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Posts tagged ‘Palestine’
“How can we sing the songs of the kingdom as strangers in our own land?” The Israelites in exile refused to sing the songs of Zion, they should be sung in Zion’s land. Half a millennium later Zion’s Messiah told his ambassadors to sing the song of the kingdom throughout the world and when they came to Europe we were glad.
We too sing the songs of the kingdom. But the people of the place from which that song came, sing their songs of joy and praise tinged with sadness and hopeless hopefulness.
The ‘Little Town of Bethlehem’ is surrounded by barbed wire, concrete and guns. From Incarnation to Incarceration, the place of Jesus’ birth a prison, the shepherds fields cut of by ‘the Wall’. Venture there and you too may be ‘cut off’.
What will you sing this Christmas time? How will you sing of Bethlehem? Will we be mindless of the pain of those who live there, or, shall we sing with a heartfelt commitment to justice for the persecuted, whether Christian, Muslim, Jew or other? Will we honour the incarnation; Jesus among us; through living the kingdom, challenging power, speaking truth, demanding justice and peace?
Or shall we just sing — of shepherds, angels, lambs, and a baby — of father Xmas, reindeer and presents — but nothing of the greater gift: of crucifixion, of resurrection, of rejection of earthly empires, of the kingdom of God ‘on earth as in heaven’.
Our choice: no-one is watching …
The State of Israel was founded and has been sustained on deceit, terror and racism, (I expect many will disagree but the facts are well established). With ‘Balfour’ round the corner, what is there to celebrate?
Are Jews safer? Than what – Bergen-Belsen? Of course they are; but, if their own reports are to be believed, they are not safe. They don’t seem to feel safe; in London, Paris, not even in Jerusalem. That they are better protected than 80 to 150 years ago is beyond question and is right. But, in establishing a Jewish state on another people’s land, in the process killing many, expelling a multitude and producing the largest and longest refugee crisis in modern times, ‘Jewsishness’ lost its soul. In becoming Zionism, as Zionists insist, Judaism became a contradiction.
Atheistic men used a promise from a god in whom they didn’t believe to justify Judaism’s right to land occupied and possessed by Arabs, the Palestinians. They claimed a messianic ‘right of return’ in the absence of the ‘messiah’ contrary to Rabbinic teaching that had sustained the community for over 1700 years.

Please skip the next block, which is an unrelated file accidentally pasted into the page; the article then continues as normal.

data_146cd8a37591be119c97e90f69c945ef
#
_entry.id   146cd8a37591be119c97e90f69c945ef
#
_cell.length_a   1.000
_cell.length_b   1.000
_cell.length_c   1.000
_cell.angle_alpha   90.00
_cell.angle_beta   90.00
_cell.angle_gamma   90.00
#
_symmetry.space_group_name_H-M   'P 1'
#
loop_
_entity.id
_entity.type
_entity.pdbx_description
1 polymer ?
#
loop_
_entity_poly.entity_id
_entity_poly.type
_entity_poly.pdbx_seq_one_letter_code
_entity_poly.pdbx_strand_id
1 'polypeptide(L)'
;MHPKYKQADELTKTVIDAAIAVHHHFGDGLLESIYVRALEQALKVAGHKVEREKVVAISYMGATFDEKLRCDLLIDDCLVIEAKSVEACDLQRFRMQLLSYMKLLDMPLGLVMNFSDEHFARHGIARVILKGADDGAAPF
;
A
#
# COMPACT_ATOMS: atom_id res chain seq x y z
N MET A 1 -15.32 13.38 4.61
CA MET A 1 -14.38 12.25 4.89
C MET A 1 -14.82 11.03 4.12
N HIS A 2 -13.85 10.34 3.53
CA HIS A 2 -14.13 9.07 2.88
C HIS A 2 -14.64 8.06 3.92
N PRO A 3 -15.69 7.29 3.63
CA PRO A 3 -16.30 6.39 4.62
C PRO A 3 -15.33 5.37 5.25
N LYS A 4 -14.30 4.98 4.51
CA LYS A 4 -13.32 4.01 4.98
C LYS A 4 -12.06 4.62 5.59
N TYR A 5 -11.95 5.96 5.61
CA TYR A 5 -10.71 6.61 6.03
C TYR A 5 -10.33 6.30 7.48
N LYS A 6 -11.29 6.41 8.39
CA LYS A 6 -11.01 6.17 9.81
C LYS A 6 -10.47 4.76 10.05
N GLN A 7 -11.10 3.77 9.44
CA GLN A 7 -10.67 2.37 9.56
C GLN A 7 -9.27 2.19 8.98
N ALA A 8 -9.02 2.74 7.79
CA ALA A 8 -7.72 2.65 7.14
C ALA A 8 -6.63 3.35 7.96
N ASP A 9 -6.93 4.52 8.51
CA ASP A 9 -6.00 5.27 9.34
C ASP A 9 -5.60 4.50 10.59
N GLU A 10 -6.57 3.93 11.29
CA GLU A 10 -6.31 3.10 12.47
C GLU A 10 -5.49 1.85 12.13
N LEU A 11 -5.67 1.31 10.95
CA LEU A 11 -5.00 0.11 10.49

The part played by Christians in this disaster cannot be under-stated. Evangelical Christian support for Zionism and Zionists was crucial in moving it from being a tiny and rejected minority view to becoming what is now the centre ground. Many Jews at the time suspected that what has happened would happen. That Jews outside of Israel would be suspected of favouring the ‘Jewish’ state over their own home nation. Oddly too, considering that Christians are supposedly ‘Gospel’ (good news) people, a version of Zionism is now ‘mainstream’ for many Christians. Criticize Israel and you are likely to land in hot water with the leadership.
What is to be done?
Despite the seeming negative tone above, let’s look at the positives. Whatever we may think about its beginnings, the state of Israel exists. Similarly, many of our modern nation states seem to have been put together rather in the manner of a three-year old playing with his older brothers’ left-over Lego bricks.
What we need is a more just, a more even-handed approach, and that cannot be left to our leaders, whether in government or church. A solution is needed that brings justice for Palestinians, including the many millions of refugees, without creating further injustice for innocent Jews. There will be some; there are; who claim that there are “no innocents on the other side”. That won’t do. It will be wiser, more generous, more hopeful, more truthful, more just, for all to accept some of the blame. There are some, no doubt, who must be held to account, although how that should happen must be carefully thought through. There is no point laying up more trouble for the future.
And it does mean that we should demand from the media and from our leaders, whether in church or government, that they be less one-sidedly strident in criticism of Palestinians, and more functionally critical of Israel, which is by far the more powerful agency in the situation. By ‘functional’ I mean not just talking the talk. We have been quick enough to punish the weaker party when they seem to support terror, but we have done nothing when the stronger party acts provocatively.
Hearteningly there are people of peace on both, (or is it all) sides, and their voices need to be heard. Let us find them, make space for them, and give them the support they need. The centenary of Balfour should be a time for reflection, not celebration, a time to determine to work with what is best in Judaism, in Christianity, in Humanity, for peace with justice.